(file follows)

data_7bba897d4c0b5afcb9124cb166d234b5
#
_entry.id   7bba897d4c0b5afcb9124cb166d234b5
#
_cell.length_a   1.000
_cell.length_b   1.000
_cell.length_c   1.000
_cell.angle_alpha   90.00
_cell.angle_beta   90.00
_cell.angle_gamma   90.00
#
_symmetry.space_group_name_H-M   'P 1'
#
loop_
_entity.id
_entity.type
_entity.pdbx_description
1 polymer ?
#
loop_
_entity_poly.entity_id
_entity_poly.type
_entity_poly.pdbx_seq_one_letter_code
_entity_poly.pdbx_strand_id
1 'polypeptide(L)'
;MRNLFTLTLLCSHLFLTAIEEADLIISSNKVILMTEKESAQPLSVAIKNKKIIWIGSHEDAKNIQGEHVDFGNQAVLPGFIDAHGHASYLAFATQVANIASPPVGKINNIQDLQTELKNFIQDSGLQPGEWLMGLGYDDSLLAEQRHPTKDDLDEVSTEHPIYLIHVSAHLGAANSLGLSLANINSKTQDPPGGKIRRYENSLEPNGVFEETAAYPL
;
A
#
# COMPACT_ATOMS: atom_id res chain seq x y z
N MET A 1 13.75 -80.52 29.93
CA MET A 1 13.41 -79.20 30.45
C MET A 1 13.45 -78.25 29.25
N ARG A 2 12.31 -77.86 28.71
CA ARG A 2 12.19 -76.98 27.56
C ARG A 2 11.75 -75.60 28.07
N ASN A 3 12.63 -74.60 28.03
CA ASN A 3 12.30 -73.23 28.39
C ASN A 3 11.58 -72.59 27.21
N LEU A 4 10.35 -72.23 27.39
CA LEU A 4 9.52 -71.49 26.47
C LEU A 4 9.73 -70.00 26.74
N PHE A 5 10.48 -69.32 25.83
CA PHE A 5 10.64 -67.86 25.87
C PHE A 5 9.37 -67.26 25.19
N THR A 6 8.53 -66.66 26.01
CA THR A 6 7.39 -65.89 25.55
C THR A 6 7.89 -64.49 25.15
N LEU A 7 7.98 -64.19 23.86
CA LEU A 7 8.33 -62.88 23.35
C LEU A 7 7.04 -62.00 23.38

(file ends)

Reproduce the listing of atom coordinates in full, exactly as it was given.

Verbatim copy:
data_7bba897d4c0b5afcb9124cb166d234b5
#
_entry.id   7bba897d4c0b5afcb9124cb166d234b5
#
_cell.length_a   1.000
_cell.length_b   1.000
_cell.length_c   1.000
_cell.angle_alpha   90.00
_cell.angle_beta   90.00
_cell.angle_gamma   90.00
#
_symmetry.space_group_name_H-M   'P 1'
#
loop_
_entity.id
_entity.type
_entity.pdbx_description
1 polymer ?
#
loop_
_entity_poly.entity_id
_entity_poly.type
_entity_poly.pdbx_seq_one_letter_code
_entity_poly.pdbx_strand_id
1 'polypeptide(L)'
;MRNLFTLTLLCSHLFLTAIEEADLIISSNKVILMTEKESAQPLSVAIKNKKIIWIGSHEDAKNIQGEHVDFGNQAVLPGFIDAHGHASYLAFATQVANIASPPVGKINNIQDLQTELKNFIQDSGLQPGEWLMGLGYDDSLLAEQRHPTKDDLDEVSTEHPIYLIHVSAHLGAANSLGLSLANINSKTQDPPGGKIRRYENSLEPNGVFEETAAYPL
;
A
#
# COMPACT_ATOMS: atom_id res chain seq x y z
N MET A 1 13.75 -80.52 29.93
CA MET A 1 13.41 -79.20 30.45
C MET A 1 13.45 -78.25 29.25
N ARG A 2 12.31 -77.86 28.71
CA ARG A 2 12.19 -76.98 27.56
C ARG A 2 11.75 -75.60 28.07
N ASN A 3 12.63 -74.60 28.03
CA ASN A 3 12.30 -73.23 28.39
C ASN A 3 11.58 -72.59 27.21
N LEU A 4 10.35 -72.23 27.39
CA LEU A 4 9.52 -71.49 26.47
C LEU A 4 9.73 -70.00 26.74
N PHE A 5 10.48 -69.32 25.83
CA PHE A 5 10.64 -67.86 25.87
C PHE A 5 9.37 -67.26 25.19
N THR A 6 8.53 -66.66 26.01
CA THR A 6 7.39 -65.89 25.55
C THR A 6 7.89 -64.49 25.15
N LEU A 7 7.98 -64.19 23.86
CA LEU A 7 8.33 -62.88 23.35
C LEU A 7 7.04 -62.00 23.38